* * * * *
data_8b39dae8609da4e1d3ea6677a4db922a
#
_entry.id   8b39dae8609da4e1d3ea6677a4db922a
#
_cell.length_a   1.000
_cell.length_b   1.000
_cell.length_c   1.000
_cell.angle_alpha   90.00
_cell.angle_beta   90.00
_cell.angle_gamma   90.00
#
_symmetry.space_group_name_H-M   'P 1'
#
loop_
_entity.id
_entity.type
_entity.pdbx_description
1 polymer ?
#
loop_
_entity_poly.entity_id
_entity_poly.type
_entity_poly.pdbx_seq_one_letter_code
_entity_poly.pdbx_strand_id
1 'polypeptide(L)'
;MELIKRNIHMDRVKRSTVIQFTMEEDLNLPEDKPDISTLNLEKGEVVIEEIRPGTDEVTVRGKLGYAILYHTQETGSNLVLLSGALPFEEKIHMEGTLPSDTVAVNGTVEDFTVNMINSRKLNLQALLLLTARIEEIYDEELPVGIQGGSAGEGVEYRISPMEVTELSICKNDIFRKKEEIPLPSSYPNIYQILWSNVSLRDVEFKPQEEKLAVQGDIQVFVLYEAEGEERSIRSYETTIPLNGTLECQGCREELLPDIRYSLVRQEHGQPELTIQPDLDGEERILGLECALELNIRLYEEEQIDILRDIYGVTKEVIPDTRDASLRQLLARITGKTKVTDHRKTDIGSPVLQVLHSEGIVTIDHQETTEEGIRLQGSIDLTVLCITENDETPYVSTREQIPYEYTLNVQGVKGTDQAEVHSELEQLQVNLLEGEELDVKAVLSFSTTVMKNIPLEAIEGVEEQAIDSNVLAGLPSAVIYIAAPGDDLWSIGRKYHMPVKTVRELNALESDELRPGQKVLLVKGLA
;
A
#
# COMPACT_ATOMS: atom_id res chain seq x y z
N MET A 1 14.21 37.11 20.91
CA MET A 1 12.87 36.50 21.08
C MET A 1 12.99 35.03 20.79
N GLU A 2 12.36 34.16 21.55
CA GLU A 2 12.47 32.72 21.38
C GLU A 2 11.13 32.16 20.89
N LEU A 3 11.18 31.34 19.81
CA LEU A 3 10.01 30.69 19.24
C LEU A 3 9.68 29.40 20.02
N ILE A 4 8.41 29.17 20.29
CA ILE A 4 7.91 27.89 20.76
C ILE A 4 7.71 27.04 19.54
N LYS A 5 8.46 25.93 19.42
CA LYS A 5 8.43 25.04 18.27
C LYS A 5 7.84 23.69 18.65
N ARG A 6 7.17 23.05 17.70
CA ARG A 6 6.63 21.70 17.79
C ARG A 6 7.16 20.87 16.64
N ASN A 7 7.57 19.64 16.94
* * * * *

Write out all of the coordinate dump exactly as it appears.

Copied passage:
data_8b39dae8609da4e1d3ea6677a4db922a
#
_entry.id   8b39dae8609da4e1d3ea6677a4db922a
#
_cell.length_a   1.000
_cell.length_b   1.000
_cell.length_c   1.000
_cell.angle_alpha   90.00
_cell.angle_beta   90.00
_cell.angle_gamma   90.00
#
_symmetry.space_group_name_H-M   'P 1'
#
loop_
_entity.id
_entity.type
_entity.pdbx_description
1 polymer ?
#
loop_
_entity_poly.entity_id
_entity_poly.type
_entity_poly.pdbx_seq_one_letter_code
_entity_poly.pdbx_strand_id
1 'polypeptide(L)'
;MELIKRNIHMDRVKRSTVIQFTMEEDLNLPEDKPDISTLNLEKGEVVIEEIRPGTDEVTVRGKLGYAILYHTQETGSNLVLLSGALPFEEKIHMEGTLPSDTVAVNGTVEDFTVNMINSRKLNLQALLLLTARIEEIYDEELPVGIQGGSAGEGVEYRISPMEVTELSICKNDIFRKKEEIPLPSSYPNIYQILWSNVSLRDVEFKPQEEKLAVQGDIQVFVLYEAEGEERSIRSYETTIPLNGTLECQGCREELLPDIRYSLVRQEHGQPELTIQPDLDGEERILGLECALELNIRLYEEEQIDILRDIYGVTKEVIPDTRDASLRQLLARITGKTKVTDHRKTDIGSPVLQVLHSEGIVTIDHQETTEEGIRLQGSIDLTVLCITENDETPYVSTREQIPYEYTLNVQGVKGTDQAEVHSELEQLQVNLLEGEELDVKAVLSFSTTVMKNIPLEAIEGVEEQAIDSNVLAGLPSAVIYIAAPGDDLWSIGRKYHMPVKTVRELNALESDELRPGQKVLLVKGLA
;
A
#
# COMPACT_ATOMS: atom_id res chain seq x y z
N MET A 1 14.21 37.11 20.91
CA MET A 1 12.87 36.50 21.08
C MET A 1 12.99 35.03 20.79
N GLU A 2 12.36 34.16 21.55
CA GLU A 2 12.47 32.72 21.38
C GLU A 2 11.13 32.16 20.89
N LEU A 3 11.18 31.34 19.81
CA LEU A 3 10.01 30.69 19.24
C LEU A 3 9.68 29.40 20.02
N ILE A 4 8.41 29.17 20.29
CA ILE A 4 7.91 27.89 20.76
C ILE A 4 7.71 27.04 19.54
N LYS A 5 8.46 25.93 19.42
CA LYS A 5 8.43 25.04 18.27
C LYS A 5 7.84 23.69 18.65
N ARG A 6 7.17 23.05 17.70
CA ARG A 6 6.63 21.70 17.79
C ARG A 6 7.16 20.87 16.64
N ASN A 7 7.57 19.64 16.94